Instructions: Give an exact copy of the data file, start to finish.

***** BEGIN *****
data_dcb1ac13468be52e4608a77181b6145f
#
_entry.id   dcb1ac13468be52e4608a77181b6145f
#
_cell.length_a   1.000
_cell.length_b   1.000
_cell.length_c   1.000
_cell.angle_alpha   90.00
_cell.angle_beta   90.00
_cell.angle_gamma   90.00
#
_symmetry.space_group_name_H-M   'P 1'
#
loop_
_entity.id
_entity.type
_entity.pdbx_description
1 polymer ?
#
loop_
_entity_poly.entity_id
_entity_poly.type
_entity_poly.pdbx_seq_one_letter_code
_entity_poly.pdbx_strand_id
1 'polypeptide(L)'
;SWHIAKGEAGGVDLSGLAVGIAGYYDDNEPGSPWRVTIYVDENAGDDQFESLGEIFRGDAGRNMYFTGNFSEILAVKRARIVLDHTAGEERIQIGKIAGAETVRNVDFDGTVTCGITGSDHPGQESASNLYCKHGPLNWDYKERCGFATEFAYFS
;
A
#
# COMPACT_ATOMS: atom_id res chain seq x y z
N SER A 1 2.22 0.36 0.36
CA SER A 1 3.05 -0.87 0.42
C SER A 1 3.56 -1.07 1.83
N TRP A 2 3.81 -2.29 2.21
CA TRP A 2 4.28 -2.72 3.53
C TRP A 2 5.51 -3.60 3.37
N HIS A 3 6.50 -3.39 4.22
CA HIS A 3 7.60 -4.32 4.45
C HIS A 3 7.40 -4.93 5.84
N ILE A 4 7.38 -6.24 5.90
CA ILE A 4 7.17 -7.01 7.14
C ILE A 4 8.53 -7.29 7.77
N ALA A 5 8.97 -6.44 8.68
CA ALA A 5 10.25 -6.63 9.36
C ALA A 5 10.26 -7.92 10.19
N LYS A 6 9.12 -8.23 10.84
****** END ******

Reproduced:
data_dcb1ac13468be52e4608a77181b6145f
#
_entry.id   dcb1ac13468be52e4608a77181b6145f
#
_cell.length_a   1.000
_cell.length_b   1.000
_cell.length_c   1.000
_cell.angle_alpha   90.00
_cell.angle_beta   90.00
_cell.angle_gamma   90.00
#
_symmetry.space_group_name_H-M   'P 1'
#
loop_
_entity.id
_entity.type
_entity.pdbx_description
1 polymer ?
#
loop_
_entity_poly.entity_id
_entity_poly.type
_entity_poly.pdbx_seq_one_letter_code
_entity_poly.pdbx_strand_id
1 'polypeptide(L)'
;SWHIAKGEAGGVDLSGLAVGIAGYYDDNEPGSPWRVTIYVDENAGDDQFESLGEIFRGDAGRNMYFTGNFSEILAVKRARIVLDHTAGEERIQIGKIAGAETVRNVDFDGTVTCGITGSDHPGQESASNLYCKHGPLNWDYKERCGFATEFAYFS
;
A
#
# COMPACT_ATOMS: atom_id res chain seq x y z
N SER A 1 2.22 0.36 0.36
CA SER A 1 3.05 -0.87 0.42
C SER A 1 3.56 -1.07 1.83
N TRP A 2 3.81 -2.29 2.21
CA TRP A 2 4.28 -2.72 3.53
C TRP A 2 5.51 -3.60 3.37
N HIS A 3 6.50 -3.39 4.22
CA HIS A 3 7.60 -4.32 4.45
C HIS A 3 7.40 -4.93 5.84
N ILE A 4 7.38 -6.24 5.90
CA ILE A 4 7.17 -7.01 7.14
C ILE A 4 8.53 -7.29 7.77
N ALA A 5 8.97 -6.44 8.68
CA ALA A 5 10.25 -6.63 9.36
C ALA A 5 10.26 -7.92 10.19
N LYS A 6 9.12 -8.23 10.84